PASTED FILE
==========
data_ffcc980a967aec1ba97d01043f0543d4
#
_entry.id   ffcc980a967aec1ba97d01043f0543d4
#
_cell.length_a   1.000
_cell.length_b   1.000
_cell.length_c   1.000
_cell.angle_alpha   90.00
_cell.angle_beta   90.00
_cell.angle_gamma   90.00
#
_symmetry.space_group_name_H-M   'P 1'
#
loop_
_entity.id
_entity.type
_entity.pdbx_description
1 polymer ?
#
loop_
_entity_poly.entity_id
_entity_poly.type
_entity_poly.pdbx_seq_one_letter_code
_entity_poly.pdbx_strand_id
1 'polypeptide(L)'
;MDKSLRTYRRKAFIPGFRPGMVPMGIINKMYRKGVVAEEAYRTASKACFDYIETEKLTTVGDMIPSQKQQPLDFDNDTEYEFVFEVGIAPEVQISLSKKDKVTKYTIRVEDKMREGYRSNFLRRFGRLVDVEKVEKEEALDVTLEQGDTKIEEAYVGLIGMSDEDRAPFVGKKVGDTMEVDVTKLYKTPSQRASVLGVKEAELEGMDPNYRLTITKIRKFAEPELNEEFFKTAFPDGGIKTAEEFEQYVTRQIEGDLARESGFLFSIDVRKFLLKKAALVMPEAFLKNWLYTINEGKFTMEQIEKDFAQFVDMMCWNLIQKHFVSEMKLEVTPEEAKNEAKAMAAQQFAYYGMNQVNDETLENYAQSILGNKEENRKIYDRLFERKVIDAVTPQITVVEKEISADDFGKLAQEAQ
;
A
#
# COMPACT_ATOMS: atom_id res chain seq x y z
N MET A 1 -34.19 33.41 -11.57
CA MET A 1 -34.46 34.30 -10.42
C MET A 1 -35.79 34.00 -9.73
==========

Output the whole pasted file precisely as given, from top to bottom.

data_ffcc980a967aec1ba97d01043f0543d4
#
_entry.id   ffcc980a967aec1ba97d01043f0543d4
#
_cell.length_a   1.000
_cell.length_b   1.000
_cell.length_c   1.000
_cell.angle_alpha   90.00
_cell.angle_beta   90.00
_cell.angle_gamma   90.00
#
_symmetry.space_group_name_H-M   'P 1'
#
loop_
_entity.id
_entity.type
_entity.pdbx_description
1 polymer ?
#
loop_
_entity_poly.entity_id
_entity_poly.type
_entity_poly.pdbx_seq_one_letter_code
_entity_poly.pdbx_strand_id
1 'polypeptide(L)'
;MDKSLRTYRRKAFIPGFRPGMVPMGIINKMYRKGVVAEEAYRTASKACFDYIETEKLTTVGDMIPSQKQQPLDFDNDTEYEFVFEVGIAPEVQISLSKKDKVTKYTIRVEDKMREGYRSNFLRRFGRLVDVEKVEKEEALDVTLEQGDTKIEEAYVGLIGMSDEDRAPFVGKKVGDTMEVDVTKLYKTPSQRASVLGVKEAELEGMDPNYRLTITKIRKFAEPELNEEFFKTAFPDGGIKTAEEFEQYVTRQIEGDLARESGFLFSIDVRKFLLKKAALVMPEAFLKNWLYTINEGKFTMEQIEKDFAQFVDMMCWNLIQKHFVSEMKLEVTPEEAKNEAKAMAAQQFAYYGMNQVNDETLENYAQSILGNKEENRKIYDRLFERKVIDAVTPQITVVEKEISADDFGKLAQEAQ
;
A
#
# COMPACT_ATOMS: atom_id res chain seq x y z
N MET A 1 -34.19 33.41 -11.57
CA MET A 1 -34.46 34.30 -10.42
C MET A 1 -35.79 34.00 -9.73